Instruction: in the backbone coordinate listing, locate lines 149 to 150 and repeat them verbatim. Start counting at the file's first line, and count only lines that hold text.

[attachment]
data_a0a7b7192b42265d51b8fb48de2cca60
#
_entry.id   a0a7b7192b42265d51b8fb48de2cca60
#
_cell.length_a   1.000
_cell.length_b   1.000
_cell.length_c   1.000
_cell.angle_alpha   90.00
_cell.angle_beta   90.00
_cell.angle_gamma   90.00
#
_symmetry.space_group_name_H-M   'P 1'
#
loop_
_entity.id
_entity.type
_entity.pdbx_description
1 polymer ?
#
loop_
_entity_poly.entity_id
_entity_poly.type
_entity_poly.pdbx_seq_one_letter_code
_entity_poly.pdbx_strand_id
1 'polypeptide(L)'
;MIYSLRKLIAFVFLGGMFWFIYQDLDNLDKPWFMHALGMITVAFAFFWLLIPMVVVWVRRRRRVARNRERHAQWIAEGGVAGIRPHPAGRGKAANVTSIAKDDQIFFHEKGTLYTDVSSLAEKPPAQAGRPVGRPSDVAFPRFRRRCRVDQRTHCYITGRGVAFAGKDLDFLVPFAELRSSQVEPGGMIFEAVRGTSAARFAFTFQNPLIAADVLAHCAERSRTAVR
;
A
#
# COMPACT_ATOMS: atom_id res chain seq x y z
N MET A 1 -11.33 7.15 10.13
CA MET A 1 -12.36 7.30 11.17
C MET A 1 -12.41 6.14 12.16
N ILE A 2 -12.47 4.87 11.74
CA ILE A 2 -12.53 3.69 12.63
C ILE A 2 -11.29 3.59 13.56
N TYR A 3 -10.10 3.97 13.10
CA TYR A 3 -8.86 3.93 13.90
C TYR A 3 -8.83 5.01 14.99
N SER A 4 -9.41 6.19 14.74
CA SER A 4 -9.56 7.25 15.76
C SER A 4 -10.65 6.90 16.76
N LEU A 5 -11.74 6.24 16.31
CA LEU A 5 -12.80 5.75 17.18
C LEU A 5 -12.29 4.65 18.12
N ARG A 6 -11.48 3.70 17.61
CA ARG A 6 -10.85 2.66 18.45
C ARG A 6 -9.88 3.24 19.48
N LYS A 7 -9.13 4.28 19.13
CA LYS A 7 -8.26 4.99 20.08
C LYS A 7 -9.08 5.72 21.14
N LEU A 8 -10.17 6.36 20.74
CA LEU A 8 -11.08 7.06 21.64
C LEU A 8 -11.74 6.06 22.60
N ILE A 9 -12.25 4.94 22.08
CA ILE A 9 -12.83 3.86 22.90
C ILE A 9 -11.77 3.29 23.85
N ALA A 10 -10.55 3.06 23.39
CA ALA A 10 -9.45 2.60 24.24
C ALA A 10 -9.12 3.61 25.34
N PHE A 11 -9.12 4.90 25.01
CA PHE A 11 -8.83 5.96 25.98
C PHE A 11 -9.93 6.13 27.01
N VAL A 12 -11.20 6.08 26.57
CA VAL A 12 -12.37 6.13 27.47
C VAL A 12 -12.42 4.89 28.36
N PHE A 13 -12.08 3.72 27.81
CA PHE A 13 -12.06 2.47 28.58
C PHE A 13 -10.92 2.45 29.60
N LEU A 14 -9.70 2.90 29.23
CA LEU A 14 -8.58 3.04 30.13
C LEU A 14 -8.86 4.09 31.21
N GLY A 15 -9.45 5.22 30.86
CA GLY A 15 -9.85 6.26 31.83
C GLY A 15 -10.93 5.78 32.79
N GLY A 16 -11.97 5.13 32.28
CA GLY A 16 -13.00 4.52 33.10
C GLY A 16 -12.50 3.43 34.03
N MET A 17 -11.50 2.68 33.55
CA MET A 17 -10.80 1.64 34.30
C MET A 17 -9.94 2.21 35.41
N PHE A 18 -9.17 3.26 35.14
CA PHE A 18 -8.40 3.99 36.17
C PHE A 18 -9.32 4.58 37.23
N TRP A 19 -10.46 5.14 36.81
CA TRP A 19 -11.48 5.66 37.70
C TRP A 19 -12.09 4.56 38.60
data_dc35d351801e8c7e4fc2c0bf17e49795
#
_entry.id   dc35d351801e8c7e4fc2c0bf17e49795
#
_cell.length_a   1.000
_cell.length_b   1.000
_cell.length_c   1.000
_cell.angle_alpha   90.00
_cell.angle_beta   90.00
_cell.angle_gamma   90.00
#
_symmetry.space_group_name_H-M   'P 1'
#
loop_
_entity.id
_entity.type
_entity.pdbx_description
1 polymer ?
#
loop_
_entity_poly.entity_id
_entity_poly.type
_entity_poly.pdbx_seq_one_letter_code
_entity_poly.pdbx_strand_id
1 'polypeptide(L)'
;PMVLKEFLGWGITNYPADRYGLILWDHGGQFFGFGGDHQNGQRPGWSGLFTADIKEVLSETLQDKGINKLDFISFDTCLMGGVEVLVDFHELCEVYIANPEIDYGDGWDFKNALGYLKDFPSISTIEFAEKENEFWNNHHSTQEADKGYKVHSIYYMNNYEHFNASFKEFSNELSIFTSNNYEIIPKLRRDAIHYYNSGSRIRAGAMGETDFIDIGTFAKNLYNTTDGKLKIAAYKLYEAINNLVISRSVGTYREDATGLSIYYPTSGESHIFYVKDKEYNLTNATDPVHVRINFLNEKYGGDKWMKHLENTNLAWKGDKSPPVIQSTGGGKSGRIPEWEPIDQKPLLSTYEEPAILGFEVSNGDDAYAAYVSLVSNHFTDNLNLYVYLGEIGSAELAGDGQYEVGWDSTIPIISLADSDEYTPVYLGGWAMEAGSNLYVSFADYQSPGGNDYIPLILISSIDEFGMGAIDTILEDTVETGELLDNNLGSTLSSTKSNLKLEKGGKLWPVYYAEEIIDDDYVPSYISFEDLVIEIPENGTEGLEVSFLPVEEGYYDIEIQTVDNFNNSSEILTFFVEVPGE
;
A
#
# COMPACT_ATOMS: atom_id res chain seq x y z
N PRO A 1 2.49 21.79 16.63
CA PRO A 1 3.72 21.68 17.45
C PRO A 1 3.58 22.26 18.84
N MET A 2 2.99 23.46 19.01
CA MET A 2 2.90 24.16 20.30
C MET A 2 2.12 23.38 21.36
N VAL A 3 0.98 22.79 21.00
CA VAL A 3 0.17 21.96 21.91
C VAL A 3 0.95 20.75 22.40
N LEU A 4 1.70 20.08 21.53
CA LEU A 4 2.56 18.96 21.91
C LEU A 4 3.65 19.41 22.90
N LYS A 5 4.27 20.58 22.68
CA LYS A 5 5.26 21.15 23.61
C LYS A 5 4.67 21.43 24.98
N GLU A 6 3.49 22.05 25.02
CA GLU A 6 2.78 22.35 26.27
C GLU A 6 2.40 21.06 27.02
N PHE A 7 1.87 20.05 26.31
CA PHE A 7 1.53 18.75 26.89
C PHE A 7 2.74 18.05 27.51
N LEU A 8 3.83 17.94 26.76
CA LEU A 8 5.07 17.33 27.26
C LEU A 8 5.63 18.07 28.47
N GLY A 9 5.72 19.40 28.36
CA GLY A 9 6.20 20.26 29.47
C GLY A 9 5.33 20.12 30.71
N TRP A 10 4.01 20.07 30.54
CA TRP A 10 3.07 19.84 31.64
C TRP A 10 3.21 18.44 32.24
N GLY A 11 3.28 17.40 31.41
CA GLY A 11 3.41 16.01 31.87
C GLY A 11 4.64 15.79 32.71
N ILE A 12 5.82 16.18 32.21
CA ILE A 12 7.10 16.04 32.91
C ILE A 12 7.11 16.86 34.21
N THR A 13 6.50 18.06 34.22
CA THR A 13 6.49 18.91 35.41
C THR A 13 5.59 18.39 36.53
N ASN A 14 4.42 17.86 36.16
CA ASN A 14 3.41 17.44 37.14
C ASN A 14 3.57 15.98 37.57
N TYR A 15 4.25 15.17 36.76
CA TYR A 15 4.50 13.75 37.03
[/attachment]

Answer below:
CA GLY A 11 3.41 16.01 31.87
C GLY A 11 4.64 15.79 32.71